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“Zeitenwende”: The heat is on!

13. Juli 2022 - 14:00

Photo by jplenio on Pixabay

Europe is facing some heat. Literally – with another heat wave grasping the continent – and figuratively with threats to the global order through Russia’s invasion of Ukraine. Profound shifts are happening – with political answers too quick for some, and painfully slow when looking at evidence on the ultimate challenge: human-made climate change and its effects. We have seen indicators for disruptive change in the global order before: terrorism (after 2001), a financial crisis (2008), a global pandemic (since 2020), and, after a long build-up, the drastic effects of a climate crisis coming into focus with numerous extreme weather events. This blog is about the future of globalisation, in times of uncertainties and while we find ourselves with multiple challenges in a volatile, if not “reeling global order”. Let’s get to the fundamental then.

Political reactions to crises created a year of multilateralism in 2015, with the Paris Agreement and the creation of the Agenda 2030. Even through years of backlash, with destructive populist agendas like Brexit, the presidencies of Donald Trump, of Jair Bolsonaro, the global community continued working around political bottlenecks, be that by pledging individual “nationally determined contributions” (too little, according to scientific evidence), be that by establishing informal club-like coordination mechanism like the G20. These formats aimed at short-circuiting blockages in established multilateral global institutions. And yet, they inadvertently also undermined multilateralism, creating excuses for those who did not believe in it in the first place.

We cannot ignore the (literal and figurative) heat, we need to face it! We do not inevitably relive the at the turn of the last century, when “progress” was disruptive, did away with old certainties and made societies dizzy, as Philipp Blom described it. It’s the 2020s, not the 1900s. Russia’s attack on Ukraine drastically added political momentum for change, destroyed old certainties (or delusions?) about a rules-based global order, as seen in Europe – and brought afore differences in perspective across the globe, where the war is often seen as a European conflict.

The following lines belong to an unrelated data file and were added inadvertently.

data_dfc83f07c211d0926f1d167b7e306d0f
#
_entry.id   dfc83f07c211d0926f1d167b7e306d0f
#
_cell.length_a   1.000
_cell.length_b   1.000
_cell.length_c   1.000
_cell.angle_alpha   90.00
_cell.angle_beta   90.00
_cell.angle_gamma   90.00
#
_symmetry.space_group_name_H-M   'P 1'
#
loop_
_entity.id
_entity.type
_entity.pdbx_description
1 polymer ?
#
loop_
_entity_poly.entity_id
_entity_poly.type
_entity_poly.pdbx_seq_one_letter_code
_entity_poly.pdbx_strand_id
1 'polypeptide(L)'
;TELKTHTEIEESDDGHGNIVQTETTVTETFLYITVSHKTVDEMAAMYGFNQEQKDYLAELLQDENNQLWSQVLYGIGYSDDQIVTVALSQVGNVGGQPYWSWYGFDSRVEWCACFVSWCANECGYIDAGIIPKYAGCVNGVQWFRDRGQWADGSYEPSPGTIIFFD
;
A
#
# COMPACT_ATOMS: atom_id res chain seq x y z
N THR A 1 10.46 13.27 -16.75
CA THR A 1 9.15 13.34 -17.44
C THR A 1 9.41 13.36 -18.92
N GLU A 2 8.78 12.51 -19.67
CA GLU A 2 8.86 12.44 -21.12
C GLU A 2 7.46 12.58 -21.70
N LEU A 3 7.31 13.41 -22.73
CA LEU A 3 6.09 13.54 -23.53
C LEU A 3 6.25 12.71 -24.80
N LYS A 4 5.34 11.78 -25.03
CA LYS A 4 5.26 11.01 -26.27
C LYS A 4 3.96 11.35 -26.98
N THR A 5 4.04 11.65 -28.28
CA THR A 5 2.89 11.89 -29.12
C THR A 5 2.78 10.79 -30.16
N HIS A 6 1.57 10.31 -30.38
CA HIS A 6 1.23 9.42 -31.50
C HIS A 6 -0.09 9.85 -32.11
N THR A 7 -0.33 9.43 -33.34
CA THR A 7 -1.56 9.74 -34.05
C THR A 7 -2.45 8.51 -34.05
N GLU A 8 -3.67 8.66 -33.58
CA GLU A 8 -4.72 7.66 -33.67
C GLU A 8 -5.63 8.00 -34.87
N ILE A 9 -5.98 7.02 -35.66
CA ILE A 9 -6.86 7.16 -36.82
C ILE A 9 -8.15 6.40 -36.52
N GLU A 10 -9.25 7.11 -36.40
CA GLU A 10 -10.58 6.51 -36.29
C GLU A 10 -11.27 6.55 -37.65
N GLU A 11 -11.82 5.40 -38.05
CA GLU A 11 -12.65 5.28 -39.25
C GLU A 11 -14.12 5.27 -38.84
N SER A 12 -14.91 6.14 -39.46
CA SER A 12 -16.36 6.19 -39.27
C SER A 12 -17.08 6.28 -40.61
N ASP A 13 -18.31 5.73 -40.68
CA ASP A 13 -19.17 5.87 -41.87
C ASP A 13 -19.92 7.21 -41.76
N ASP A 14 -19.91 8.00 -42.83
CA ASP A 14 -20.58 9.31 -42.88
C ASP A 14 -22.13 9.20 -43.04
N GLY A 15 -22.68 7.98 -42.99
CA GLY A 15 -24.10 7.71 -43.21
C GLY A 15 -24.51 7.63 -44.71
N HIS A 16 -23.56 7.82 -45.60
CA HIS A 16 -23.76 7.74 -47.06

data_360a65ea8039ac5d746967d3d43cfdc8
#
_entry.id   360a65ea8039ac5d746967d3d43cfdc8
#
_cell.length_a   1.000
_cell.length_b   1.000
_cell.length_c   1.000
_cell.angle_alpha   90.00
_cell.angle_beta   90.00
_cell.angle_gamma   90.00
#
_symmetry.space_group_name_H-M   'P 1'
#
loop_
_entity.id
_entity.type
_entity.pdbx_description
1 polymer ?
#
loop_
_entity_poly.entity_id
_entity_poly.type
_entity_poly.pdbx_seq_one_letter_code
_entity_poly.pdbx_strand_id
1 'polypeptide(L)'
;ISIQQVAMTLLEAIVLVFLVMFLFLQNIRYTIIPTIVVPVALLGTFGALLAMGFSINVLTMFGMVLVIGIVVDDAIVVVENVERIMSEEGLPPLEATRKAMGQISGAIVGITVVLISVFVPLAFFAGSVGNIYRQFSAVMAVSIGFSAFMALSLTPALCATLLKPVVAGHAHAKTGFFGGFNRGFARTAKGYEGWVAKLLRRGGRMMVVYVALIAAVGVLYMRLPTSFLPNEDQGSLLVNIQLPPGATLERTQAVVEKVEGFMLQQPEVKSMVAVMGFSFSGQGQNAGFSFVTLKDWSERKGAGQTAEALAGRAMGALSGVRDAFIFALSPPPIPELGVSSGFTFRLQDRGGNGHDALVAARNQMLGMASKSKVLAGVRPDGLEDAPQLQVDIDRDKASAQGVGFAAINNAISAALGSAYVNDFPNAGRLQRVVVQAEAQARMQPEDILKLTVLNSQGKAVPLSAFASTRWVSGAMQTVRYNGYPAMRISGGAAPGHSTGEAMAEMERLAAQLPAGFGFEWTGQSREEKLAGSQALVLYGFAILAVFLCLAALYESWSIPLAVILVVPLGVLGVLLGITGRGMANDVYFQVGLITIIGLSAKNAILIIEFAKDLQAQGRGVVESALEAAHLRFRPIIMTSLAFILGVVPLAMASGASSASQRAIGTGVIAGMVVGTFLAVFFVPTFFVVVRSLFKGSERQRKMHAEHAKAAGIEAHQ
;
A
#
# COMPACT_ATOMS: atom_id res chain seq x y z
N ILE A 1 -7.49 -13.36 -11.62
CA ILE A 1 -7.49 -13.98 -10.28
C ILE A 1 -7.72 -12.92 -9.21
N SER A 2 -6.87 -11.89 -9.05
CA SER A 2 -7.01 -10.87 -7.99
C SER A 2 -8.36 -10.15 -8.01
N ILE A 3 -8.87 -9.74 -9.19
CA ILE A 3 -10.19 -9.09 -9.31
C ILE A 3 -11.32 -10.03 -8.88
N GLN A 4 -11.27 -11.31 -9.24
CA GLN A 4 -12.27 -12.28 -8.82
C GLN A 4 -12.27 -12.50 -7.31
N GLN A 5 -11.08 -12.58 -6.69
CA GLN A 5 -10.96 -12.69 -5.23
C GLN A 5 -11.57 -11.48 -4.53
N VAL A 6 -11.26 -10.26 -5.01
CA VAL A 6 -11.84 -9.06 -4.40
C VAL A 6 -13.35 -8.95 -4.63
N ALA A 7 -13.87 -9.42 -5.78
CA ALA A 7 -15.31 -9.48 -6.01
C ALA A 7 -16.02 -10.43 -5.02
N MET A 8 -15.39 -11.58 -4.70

Messy realpolitik – globally

Global politics is more than the pursuit of self-interests; we are interdependent, living on the same small planet with limited resources. Thus, a rules-based order working towards sustainability is ever more important. At the same time, cooperation is based on interaction – and broad-based personal contacts are disrupted due to a pandemic. Effects on cooperation between societies and economies are illustrated by the continued Zero-COVID-policy in China, for instance, which leads to backlogs before Shanghai harbour and disrupts production lines and value-chains. This creates even more incentives to further loosen transnational connections and disentangle relations. To this contradictory concoction came Russia’s invasion of a neighbouring country.

Previously, we were certain that Interdependencies have a stabilising effect. We thought that we can tip the scales in favour of “peaceful coexistence” by working on interconnectedness, making a unilateral change of the status quo very costly for all sides. Some actors might be aiming to shift boundaries gradually, trying to bully neighbours over contested territories. Alas, the saying was “we are all in the same boat”. The Russian invasion in the face of global challenges reminded us that while we are on the same ocean, we might be steering different boats. The invasion of Ukraine illustrates that it’s not only the economy, stupid: Russia threw its economic self-interests out of the window and went for an invasion despite high human and economic costs! While this might have been due to miscalculation of reactions to the war by “the West”, we still need numerous other players to bring the message to Moscow that this is an unacceptable violation of the international order.